A record number of professional athletes, runners and fundraisers took to the streets of Cardiff on Sunday morning to take part in this year’s Cardiff Met Cardiff 10K and 2K.
9,000 entrants started the race at Cardiff’s iconic Museum Avenue in the heart of the city centre, runners covered a flat and fast paced course, passing the Principality Stadium before heading up Cathedral Road, cutting across Llandaff Fields and then heading through the historic grounds of Bute Park and Cardiff Castle, before finishing back on Museum Avenue.
The first to cross the finish line was Jake Smith who ran the city centre course in a time of 29 minutes and 33 seconds. The first female to cross the line was Charlotte Arter in a time of 32 minutes 45 seconds, both winners are from Cardiff Metropolitan University.
Watch our report on the race below:
This year also welcomed one of the highest number of corporate team entries the event has ever seen, with more than 64 teams signed up in the Corporate categories. This year’s team champions were South Wales Police who completed the 10K course in a very impressive time.
A special 2K fun run was won by Ben Farrell, aged 14 and Kara Bennett, aged 12.
Despite its strong race pedigree, the Cardiff 10K race is a crucial fundraising event for organisers Kidney Wales, who established the event back in 1986.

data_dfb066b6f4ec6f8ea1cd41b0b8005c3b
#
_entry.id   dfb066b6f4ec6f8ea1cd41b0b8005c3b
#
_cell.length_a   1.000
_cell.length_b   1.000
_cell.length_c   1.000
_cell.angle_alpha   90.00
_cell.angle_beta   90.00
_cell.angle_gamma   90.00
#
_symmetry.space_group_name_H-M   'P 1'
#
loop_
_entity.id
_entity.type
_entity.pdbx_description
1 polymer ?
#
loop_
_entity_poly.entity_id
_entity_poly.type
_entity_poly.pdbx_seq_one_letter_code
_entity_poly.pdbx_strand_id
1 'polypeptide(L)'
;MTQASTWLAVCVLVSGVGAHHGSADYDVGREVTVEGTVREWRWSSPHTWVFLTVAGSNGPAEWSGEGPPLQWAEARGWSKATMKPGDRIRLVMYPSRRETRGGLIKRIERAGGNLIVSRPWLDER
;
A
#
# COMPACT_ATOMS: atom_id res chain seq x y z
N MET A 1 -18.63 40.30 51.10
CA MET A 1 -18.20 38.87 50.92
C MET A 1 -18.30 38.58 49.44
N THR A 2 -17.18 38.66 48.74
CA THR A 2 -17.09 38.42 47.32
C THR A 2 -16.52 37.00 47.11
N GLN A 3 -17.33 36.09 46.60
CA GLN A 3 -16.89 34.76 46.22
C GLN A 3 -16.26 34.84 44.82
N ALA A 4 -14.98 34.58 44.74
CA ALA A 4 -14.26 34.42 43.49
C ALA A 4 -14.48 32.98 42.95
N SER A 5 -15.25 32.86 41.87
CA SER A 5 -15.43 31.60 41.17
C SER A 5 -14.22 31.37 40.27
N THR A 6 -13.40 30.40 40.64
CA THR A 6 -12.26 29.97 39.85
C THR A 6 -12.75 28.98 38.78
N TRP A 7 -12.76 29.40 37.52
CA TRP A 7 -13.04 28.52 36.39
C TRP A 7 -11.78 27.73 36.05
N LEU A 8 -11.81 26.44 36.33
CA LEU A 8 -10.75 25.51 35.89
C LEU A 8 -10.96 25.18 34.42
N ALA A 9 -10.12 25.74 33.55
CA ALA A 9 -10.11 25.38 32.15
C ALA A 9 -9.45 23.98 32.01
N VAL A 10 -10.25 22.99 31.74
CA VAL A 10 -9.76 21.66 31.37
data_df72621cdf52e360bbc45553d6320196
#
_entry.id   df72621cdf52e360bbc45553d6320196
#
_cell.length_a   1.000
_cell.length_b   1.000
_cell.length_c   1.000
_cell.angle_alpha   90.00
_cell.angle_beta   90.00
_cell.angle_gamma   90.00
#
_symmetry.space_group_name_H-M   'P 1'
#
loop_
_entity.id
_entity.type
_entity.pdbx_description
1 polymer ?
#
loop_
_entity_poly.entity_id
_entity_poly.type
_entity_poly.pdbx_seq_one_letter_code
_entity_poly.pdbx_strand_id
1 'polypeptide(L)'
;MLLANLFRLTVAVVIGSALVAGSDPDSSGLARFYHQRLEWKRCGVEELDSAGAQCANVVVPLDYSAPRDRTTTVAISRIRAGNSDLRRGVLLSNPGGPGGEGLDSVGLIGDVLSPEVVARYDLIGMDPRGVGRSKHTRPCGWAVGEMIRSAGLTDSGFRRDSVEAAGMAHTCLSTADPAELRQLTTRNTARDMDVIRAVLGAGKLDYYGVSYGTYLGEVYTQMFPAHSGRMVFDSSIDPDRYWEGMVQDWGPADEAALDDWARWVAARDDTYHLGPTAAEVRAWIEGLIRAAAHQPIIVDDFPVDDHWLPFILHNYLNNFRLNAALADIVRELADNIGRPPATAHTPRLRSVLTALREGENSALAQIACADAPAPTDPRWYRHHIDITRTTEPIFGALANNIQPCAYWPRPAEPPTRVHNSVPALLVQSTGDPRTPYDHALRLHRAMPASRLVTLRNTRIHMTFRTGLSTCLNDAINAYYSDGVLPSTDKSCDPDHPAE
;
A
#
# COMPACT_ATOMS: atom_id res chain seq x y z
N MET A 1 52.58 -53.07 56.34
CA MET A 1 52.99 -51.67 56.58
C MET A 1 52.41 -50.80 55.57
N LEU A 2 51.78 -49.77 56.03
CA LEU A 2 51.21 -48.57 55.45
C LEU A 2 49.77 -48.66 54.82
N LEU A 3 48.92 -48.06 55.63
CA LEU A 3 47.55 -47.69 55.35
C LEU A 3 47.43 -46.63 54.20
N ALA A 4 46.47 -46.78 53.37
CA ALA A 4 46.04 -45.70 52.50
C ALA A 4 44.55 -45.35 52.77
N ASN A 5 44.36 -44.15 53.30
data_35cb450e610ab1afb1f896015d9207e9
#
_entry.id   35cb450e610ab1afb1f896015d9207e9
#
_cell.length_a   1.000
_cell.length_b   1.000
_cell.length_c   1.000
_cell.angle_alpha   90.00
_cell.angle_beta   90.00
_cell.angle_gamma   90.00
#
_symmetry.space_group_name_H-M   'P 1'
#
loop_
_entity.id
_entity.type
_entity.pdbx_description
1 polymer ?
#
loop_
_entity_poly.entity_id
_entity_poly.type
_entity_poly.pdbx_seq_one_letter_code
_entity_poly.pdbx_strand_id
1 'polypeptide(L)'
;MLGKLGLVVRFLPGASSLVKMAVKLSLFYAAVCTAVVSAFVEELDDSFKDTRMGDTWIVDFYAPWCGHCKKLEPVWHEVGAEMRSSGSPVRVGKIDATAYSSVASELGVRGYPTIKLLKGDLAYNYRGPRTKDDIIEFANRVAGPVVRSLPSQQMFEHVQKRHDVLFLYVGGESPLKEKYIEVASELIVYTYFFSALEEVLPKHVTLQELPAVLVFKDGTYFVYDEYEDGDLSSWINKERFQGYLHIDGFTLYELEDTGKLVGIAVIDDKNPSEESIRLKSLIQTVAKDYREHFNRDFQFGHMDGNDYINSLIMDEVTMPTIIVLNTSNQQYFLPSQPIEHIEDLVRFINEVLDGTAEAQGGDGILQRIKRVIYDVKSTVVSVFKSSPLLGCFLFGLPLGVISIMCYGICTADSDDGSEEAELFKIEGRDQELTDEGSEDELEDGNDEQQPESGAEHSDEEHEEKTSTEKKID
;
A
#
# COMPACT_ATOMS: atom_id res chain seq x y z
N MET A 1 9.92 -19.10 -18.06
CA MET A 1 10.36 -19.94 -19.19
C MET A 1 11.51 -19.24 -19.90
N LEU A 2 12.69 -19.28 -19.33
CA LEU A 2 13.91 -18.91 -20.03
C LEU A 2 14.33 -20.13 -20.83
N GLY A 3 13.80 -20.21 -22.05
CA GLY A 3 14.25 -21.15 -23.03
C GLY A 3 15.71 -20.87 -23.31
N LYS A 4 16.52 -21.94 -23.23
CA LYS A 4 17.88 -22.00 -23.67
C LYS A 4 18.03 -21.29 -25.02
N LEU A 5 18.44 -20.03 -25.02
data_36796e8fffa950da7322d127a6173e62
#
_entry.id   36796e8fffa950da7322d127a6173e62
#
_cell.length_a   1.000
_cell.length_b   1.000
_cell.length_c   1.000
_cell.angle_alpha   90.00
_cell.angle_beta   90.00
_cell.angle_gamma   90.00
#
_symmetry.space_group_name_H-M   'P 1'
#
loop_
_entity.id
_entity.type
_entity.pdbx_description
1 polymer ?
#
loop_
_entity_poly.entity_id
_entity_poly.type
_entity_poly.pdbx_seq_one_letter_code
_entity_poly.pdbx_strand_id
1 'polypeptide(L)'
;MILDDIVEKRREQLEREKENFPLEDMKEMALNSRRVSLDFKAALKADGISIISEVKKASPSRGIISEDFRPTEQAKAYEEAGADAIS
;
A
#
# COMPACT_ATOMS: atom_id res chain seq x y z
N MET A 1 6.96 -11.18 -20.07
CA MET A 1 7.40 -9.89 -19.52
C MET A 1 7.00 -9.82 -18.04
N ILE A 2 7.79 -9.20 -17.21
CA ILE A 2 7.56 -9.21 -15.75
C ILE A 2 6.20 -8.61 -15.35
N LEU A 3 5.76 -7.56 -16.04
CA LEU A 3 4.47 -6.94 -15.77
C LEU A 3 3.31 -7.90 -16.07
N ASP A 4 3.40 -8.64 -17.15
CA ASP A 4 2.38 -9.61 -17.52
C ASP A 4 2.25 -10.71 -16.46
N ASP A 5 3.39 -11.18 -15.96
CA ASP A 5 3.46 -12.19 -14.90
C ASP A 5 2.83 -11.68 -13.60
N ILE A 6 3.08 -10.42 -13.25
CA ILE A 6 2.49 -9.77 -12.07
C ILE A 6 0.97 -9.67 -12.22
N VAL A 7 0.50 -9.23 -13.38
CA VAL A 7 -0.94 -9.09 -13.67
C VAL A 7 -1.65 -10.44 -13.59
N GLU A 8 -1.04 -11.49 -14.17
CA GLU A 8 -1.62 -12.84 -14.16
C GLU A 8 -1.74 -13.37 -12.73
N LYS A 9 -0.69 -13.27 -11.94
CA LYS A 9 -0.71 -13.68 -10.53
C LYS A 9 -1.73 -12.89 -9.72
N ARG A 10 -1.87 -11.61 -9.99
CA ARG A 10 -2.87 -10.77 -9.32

In the last three years, the race has helped to raise more than £200,000 for the charity, who has used the funds raised to support thousands of people living with kidney disease across Wales, and their families, as well as to support many other charitable causes; like the refurbishment of the children’s dialysis unit at the University Hospital of Wales (UHW).
There were also some inspiring entrants involved in the race.
Nicola Parsons, from Bridgend, entered the race with more than 100 friends and family, known as “Alfie’s Misfits”, to run in memory of her husband Alan who passed away in 2018.
She said she was hoping to raise awareness of the benefits of organ donation.
It's a gift. I'm so grateful for Alan's first donor, because without them I never would have met Alan. And Alan was my life. I can't thank them enough.
A special landmark was also achieved by 84-year-old Brian Graves, from Cardiff, who completed his 20th 10K race, in a challenge he set for himself after losing his wife in 2005. Initially running marathons and half marathons, Brian decided to set his sights on completing 20 10K races at the age of 81 and has now achieved his goal.
It’s been yet another fantastic Cardiff 10K race and we couldn’t have asked for a better turnout. The race has grown so much in the last few years and to see more than 9,000 runners taking part was brilliant. On behalf of everyone at Kidney Wales, we want to thank everyone who took part and raised valuable funds for charities across Wales, volunteers, as well as everyone who turned up to support the runners. We also want to give a special thanks to all of our sponsors for supporting the race, their help has been invaluable.